“That’s where Dracula lived, has to be.”
“No, that’s Romania. Lake Bled was actually really bucolic.”
“Bucolic? The disease?”
That’s an actual conversation I made up about Lake Bled. But that’s what it always sounded like to me. I’d heard it was beautiful and picturesque, though, so it’s been on my list for a while.
So how did it live up to the hype?
(part I of this trip report is here)
Well, first off, where is Lake Bled? There’s a country just south of Austria called Slovenia. It’s a beautiful country with diverse landscapes (from mountain to beaches) and it’s relatively untouristed, at least by Americans. The capital, Ljubljana, is widely known by the four people I asked as “the hardest capital city to pronounce”. I tried pronouncing it the other day and pulled like 6 muscles. Anyway, it’s been long said that the jewel of Slovenia is Lake Bled. Sitting amidst the mountains, Lake Bled (and the surrounding towns, including Bled) is a bucolic masterpiece.
(You’ll notice I’ve used the word “bucolic” more than once in this post. That’s simply because I think it doesn’t sound anything like what it means, which is funny to me. So, there’s going to be some bucolic’ing in this post)
Anyways, the mountain town of Bled (and its bucolic lake) are in the northwest part of Slovenia, not too far south from the Austrian border, so I figured it’d be an easy trip from Munich. It turned out to be relatively easy, about 5 hours or so from when I landed. I was decently well-rested, and I’ve made the drive into Austria many times, so I was at least a bit familiar with purchasing the vignettes needed for the highways and everything else.
Where it started to get hilarious was the toll tunnel into Slovenia. I had already paid for my vignette (a little sticker you put on your windshield that gives you the ability to drive on the autobahns), and there was a lady at the toll booth saying I needed to pay more. Seeing as I didn’t speak any German or Slovenian, I gestured towards the vignette and she assertively gestured at the 11 euros I needed to pay. Separately, I had my iphone linked up to my rental car’s stereo and had it turned up a little louder than I realized, when all of a sudden “Real American” by Rick Derringer (otherwise known as Hulk Hogan’s theme song) was playing…loudly. I generally don’t try to be too obvious or oblivious of an American, so I embarrassedly paid my 11 euros and got on with my business.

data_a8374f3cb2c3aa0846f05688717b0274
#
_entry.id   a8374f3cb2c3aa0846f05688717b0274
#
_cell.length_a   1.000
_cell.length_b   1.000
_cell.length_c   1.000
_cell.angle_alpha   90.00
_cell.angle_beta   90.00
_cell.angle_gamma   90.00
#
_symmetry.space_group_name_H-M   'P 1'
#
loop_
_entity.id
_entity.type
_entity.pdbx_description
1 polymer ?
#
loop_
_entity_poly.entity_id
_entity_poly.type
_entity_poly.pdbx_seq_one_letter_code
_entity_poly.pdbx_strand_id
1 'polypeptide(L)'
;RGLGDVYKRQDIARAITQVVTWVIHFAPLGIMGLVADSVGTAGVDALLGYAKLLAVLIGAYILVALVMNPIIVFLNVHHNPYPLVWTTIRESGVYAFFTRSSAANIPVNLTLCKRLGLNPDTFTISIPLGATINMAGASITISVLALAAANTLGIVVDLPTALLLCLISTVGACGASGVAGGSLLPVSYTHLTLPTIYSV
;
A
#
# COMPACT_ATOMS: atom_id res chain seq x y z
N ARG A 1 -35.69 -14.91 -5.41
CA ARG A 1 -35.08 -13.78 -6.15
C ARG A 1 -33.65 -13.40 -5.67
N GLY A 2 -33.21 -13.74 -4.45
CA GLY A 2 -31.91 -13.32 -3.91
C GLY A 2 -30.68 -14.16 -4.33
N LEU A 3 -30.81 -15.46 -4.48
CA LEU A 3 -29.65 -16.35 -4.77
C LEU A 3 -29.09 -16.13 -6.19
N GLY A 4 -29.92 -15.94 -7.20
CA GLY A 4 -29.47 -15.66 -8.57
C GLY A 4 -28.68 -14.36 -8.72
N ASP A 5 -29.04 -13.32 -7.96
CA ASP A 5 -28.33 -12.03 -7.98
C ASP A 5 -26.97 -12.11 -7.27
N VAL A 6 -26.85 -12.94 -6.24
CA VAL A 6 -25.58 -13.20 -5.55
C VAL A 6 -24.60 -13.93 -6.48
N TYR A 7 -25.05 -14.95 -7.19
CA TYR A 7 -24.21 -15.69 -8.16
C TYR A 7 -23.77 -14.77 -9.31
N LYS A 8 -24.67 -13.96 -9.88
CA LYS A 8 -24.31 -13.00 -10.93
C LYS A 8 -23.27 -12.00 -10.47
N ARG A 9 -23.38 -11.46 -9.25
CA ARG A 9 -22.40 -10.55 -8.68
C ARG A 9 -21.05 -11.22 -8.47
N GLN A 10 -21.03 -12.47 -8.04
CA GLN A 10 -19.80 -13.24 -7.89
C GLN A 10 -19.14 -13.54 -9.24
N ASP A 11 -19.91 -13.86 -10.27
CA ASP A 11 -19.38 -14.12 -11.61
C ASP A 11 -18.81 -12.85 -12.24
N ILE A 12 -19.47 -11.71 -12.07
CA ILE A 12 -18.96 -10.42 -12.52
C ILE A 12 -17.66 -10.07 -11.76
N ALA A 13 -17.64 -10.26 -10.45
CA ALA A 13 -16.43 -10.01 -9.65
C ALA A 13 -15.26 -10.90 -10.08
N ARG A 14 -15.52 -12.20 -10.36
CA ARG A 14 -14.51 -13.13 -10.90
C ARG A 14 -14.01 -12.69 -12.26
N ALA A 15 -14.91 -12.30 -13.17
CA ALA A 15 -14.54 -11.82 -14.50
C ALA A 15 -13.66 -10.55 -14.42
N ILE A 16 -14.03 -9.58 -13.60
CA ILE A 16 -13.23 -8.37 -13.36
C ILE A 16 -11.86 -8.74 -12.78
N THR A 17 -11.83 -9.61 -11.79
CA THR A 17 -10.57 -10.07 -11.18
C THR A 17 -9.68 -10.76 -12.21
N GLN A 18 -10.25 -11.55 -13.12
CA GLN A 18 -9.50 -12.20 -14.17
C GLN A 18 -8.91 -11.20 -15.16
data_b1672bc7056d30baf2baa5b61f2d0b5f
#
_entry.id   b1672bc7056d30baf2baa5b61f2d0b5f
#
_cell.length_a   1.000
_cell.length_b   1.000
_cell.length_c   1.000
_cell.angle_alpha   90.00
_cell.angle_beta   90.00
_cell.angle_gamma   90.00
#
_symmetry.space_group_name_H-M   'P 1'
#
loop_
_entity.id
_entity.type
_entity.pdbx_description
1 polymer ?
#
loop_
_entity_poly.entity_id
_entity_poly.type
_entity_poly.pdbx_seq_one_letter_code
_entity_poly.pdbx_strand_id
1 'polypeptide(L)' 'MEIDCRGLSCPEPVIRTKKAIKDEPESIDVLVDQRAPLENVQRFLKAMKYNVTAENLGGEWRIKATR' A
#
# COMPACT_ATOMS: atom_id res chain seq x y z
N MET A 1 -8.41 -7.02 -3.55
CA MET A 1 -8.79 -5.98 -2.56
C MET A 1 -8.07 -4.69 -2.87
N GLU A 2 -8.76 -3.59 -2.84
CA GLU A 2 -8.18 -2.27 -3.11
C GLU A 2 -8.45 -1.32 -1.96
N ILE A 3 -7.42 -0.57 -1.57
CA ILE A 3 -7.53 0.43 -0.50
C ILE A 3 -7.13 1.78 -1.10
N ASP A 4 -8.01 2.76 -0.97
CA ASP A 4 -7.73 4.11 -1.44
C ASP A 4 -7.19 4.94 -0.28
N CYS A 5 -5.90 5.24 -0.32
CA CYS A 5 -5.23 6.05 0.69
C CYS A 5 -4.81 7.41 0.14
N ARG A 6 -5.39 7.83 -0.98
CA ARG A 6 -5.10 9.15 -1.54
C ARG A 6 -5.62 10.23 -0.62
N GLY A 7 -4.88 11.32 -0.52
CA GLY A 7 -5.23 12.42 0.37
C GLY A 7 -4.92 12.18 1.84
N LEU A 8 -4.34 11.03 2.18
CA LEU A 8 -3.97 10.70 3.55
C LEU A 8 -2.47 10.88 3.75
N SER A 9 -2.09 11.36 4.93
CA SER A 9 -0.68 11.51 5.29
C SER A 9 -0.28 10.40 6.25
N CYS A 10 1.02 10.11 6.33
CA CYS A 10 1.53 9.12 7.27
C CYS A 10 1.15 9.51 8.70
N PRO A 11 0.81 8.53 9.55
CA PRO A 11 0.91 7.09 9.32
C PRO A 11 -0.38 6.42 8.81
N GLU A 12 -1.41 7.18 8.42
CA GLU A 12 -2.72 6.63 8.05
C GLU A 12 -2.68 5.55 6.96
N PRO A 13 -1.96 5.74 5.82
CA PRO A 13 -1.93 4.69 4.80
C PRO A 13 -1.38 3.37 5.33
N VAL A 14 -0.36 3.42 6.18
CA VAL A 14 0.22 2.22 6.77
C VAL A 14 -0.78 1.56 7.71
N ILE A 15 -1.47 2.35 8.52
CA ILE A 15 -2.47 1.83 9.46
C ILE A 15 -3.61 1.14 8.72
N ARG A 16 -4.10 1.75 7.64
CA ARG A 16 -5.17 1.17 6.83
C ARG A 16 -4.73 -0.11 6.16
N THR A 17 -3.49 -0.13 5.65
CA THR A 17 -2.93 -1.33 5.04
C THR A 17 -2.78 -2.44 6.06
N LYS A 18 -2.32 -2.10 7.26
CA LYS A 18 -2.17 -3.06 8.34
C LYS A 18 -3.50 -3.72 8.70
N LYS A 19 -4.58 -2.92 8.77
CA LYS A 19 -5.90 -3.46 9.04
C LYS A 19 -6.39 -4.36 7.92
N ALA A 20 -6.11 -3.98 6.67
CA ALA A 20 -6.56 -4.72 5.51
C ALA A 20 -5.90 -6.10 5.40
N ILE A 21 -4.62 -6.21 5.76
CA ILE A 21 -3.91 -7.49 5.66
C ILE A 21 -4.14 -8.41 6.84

Once I left the main highway I made my way to Bled. Guided by the rental car’s GPS system, I drove to Bled and…right through it. It turns out the place I had booked was outside of Bled by a good 15 minutes. Still near the lake, just not in Bled proper. No biggie. I got to know the back roads of the countryside around Bled really well. The majority of them are one lane roads as well, which made for some narrow passes with oncoming cars. Eventually I stopped to check the address of my B&B to make sure I was heading toward the right place. It looked ok. Just as I was about to drive again, a baby deer darted in front of my car, scaring the crap out of me. Thinking to myself “oh Slovenia, you and your deer” I shifted into first and another baby deer WHUMPed into the side of my car. Almost literally having the crap scared out of me, I got out and took a look at